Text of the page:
Charles Van Doren was at the heart of the 1950’s television quiz show game scandal. Contestants were winning big bucks as America watched in awe of their knowledge of history, literature, and art. As it turned out, the contestants were given questions and answers in advance. However, they behaved with appropriate stewing, fretting, and elation when they gave the answers on the shows. Van Doren replaced Herb Stempel, a long-time champ of “Twenty-One,” who was forced out because the producers found him insufficiently telegenic. Van Doren was and would win $129,000 on the show as well as a gig on NBC. Stempel put his sour grapes to good use and sang like a canary to congressional investigators and New York prosecutors. Van Doren was hauled before congress and, although he had denied it before a grand jury, he admitted that he had been part of the “deception.”
Van Doren lost his position at Columbia, and his role on NBC’s morning shows. He continued with his writing and labored in quiet for the remainder of his years. He refused to participate when Robert Redford made the film, “Quiz Show” (1994), Van Doren was not part of it. The film has a dramatic ethics scene in which the producers, according to Redford, convinced Van Doren to help with the Stempel ouster using the advance preparation method. One line is a classic, “I wonder what Kant would think.”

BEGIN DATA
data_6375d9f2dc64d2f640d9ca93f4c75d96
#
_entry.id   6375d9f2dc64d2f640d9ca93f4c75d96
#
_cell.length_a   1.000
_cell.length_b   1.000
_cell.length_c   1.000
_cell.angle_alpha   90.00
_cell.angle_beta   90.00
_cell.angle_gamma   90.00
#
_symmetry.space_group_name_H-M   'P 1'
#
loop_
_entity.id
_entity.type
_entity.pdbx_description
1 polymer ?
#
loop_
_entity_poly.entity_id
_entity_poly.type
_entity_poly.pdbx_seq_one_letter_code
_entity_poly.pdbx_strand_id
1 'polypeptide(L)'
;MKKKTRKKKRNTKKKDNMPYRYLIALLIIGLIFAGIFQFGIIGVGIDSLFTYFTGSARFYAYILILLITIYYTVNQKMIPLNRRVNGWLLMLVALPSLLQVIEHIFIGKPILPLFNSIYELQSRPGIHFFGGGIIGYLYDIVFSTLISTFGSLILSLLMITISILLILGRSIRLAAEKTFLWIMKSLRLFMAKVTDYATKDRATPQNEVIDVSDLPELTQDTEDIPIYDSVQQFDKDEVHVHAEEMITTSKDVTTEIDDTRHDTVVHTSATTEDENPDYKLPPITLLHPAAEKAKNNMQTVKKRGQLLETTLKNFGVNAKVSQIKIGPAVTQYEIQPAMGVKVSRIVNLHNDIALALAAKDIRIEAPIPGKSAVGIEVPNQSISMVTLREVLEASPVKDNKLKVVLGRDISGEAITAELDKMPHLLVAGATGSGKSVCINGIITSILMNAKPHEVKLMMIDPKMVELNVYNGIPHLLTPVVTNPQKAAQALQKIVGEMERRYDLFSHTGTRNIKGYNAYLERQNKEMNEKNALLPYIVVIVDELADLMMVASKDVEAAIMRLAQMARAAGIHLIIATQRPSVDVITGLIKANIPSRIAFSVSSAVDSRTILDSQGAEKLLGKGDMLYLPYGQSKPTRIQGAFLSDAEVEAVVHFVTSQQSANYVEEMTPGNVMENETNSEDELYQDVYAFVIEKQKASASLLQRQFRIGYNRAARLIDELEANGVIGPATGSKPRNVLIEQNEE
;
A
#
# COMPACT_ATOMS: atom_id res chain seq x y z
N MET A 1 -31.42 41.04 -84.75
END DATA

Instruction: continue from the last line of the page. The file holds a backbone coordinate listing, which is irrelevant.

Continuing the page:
Van Doren left this life marked by a mistake that branded him even in death. His quiet life after that mistake speaks to his atonement for his very public misstep. Today, in a society that might find his gaming, literally and figuratively, clever, he probably would have been welcomed as a commentator. Instead, he went back to doing what ke knew — no coaching or cheating necessary. In the Barometer’s view, Van Doren did the right thing after his mistake. Oh, that we are not judged harshly for one mistake in our lives and that we are given the chance to reform and the gift of redemption. In our unforgiving world, we forget the critical need for righteous judgment, preferring to surrender to the temptations of easy scorn and eternal condemnation. RIP.